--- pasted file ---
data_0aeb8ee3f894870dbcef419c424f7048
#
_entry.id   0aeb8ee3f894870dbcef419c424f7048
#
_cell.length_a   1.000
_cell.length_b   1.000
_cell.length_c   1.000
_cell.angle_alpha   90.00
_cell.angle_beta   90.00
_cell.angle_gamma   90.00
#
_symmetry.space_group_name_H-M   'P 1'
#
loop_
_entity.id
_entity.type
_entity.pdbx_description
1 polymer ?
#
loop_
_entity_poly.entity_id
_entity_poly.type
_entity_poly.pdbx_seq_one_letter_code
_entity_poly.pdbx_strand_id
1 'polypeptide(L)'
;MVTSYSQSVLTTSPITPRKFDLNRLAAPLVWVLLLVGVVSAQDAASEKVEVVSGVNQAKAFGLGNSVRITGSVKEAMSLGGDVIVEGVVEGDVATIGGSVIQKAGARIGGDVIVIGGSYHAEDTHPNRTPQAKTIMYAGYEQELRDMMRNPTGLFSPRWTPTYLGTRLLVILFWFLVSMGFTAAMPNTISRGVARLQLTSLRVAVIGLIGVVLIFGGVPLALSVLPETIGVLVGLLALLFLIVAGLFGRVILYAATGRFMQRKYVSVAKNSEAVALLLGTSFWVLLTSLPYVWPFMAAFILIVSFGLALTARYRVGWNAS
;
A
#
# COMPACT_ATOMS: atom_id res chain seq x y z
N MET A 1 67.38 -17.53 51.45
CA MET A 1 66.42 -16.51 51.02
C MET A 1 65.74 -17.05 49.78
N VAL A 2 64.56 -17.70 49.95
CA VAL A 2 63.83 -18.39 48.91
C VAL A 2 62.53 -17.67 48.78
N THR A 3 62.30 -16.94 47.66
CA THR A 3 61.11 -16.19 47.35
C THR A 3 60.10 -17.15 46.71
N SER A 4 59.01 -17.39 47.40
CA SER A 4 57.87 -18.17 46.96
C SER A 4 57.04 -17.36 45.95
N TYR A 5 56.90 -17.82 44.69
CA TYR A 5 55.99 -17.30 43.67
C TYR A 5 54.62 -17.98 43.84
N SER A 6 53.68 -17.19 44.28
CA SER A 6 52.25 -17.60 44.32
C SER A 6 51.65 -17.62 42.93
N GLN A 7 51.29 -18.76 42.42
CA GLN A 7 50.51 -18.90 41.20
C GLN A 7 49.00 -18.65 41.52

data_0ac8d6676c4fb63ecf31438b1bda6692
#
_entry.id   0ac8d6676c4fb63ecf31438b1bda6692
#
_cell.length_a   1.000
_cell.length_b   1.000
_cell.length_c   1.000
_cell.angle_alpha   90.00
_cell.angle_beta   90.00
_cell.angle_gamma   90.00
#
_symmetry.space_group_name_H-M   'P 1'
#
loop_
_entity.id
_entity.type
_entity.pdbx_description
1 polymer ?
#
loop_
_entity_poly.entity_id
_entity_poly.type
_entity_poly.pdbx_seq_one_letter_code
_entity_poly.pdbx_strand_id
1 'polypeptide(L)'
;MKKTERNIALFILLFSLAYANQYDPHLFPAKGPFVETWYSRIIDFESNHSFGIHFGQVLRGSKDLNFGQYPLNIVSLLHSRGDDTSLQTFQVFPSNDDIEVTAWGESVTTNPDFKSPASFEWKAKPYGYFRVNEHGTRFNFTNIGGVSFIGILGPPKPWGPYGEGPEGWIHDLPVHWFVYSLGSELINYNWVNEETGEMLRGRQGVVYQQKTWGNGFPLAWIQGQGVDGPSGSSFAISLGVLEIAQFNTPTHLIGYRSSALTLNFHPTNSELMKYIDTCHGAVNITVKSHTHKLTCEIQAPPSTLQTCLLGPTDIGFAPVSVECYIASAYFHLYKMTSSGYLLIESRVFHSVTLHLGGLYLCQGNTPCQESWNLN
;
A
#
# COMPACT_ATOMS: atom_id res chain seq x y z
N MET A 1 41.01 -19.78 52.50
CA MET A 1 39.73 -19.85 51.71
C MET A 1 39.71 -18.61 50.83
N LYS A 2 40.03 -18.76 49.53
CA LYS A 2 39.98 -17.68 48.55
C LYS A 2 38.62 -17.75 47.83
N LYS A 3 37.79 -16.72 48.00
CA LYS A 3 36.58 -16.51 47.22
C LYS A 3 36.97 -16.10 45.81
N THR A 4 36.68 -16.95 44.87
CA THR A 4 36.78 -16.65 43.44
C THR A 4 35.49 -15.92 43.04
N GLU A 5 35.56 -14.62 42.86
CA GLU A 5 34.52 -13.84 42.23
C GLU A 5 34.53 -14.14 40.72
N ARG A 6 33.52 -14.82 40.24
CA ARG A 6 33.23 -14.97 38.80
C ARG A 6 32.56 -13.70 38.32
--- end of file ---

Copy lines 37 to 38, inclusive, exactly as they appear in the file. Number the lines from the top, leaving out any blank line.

N THR A 3 62.30 -16.94 47.66
CA THR A 3 61.11 -16.19 47.35